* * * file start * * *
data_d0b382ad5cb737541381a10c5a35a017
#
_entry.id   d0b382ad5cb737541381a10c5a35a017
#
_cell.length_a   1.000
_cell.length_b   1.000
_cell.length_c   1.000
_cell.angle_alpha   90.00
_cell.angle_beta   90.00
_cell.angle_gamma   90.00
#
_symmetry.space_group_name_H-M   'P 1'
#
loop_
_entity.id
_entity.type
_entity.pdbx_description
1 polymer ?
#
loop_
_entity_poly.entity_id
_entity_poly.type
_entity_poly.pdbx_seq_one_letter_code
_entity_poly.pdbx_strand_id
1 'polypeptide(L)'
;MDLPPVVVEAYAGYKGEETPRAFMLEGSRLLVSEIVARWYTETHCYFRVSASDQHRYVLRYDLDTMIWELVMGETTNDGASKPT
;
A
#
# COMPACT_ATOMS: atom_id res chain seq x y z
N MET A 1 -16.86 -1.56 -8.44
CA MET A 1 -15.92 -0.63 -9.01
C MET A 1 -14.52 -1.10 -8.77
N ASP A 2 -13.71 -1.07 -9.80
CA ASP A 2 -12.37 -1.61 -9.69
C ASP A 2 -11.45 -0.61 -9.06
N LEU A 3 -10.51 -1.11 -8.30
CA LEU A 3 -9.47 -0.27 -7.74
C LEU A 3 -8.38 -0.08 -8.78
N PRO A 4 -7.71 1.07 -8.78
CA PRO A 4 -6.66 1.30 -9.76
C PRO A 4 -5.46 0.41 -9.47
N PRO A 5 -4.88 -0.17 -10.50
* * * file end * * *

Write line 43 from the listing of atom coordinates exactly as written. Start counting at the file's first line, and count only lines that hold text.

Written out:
N PRO A 5 -4.88 -0.17 -10.50